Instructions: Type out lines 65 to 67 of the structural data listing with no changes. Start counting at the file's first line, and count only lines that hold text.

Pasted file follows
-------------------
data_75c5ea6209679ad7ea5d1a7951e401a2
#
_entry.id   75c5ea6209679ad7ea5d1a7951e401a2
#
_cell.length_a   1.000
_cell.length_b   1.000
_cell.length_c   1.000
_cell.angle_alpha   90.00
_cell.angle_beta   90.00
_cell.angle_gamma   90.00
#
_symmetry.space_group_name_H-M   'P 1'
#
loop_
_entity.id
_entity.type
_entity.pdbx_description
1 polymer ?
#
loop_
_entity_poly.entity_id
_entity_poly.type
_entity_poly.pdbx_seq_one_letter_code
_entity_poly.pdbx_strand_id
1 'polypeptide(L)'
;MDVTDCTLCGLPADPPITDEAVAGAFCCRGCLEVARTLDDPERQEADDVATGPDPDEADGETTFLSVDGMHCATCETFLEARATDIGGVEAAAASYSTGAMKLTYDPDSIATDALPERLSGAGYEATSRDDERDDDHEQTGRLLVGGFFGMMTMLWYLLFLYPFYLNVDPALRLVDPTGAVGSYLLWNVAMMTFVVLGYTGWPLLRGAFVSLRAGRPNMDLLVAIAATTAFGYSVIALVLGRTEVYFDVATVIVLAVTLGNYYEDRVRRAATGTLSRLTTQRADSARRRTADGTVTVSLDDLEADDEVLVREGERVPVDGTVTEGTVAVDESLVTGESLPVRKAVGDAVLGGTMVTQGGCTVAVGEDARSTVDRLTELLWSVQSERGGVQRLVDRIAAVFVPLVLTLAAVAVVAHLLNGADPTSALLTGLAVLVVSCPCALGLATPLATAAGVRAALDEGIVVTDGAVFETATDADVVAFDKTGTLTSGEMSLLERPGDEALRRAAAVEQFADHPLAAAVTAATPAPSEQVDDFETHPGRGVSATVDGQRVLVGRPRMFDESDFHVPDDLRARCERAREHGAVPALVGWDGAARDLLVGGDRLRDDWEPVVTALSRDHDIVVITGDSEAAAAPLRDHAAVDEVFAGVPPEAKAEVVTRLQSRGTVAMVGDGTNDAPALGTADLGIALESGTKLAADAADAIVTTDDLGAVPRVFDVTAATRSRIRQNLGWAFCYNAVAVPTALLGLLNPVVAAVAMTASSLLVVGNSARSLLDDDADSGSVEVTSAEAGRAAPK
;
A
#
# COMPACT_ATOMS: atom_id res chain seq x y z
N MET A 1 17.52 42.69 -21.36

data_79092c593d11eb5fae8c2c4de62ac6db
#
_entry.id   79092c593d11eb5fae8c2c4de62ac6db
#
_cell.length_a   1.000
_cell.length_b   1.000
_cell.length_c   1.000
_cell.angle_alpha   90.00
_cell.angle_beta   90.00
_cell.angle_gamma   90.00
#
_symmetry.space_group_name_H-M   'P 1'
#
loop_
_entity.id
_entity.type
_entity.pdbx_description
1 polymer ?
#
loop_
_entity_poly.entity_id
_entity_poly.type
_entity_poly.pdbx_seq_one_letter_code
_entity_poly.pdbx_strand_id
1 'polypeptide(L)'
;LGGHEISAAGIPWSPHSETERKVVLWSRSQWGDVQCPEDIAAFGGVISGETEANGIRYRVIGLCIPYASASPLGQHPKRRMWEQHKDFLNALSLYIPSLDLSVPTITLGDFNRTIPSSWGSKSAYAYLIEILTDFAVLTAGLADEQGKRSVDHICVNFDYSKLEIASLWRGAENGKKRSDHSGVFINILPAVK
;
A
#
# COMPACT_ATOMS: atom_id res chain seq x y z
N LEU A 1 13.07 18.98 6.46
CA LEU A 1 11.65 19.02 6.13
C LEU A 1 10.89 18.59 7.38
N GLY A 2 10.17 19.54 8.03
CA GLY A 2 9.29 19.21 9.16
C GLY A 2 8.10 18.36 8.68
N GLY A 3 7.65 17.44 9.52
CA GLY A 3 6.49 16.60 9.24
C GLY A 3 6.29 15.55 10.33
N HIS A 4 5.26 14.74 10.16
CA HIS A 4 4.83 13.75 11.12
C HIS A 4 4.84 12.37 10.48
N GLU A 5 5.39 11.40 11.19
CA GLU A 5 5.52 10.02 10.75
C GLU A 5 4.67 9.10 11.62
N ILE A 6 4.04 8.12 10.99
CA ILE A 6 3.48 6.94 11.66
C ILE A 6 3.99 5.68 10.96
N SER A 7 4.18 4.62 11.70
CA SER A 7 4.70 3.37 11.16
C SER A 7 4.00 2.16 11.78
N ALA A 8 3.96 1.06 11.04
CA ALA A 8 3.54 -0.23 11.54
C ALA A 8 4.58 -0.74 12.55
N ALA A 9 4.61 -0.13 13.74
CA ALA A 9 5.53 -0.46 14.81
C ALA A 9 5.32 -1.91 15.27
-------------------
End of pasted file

N GLY A 2 10.17 19.54 8.03
CA GLY A 2 9.29 19.21 9.16
C GLY A 2 8.10 18.36 8.68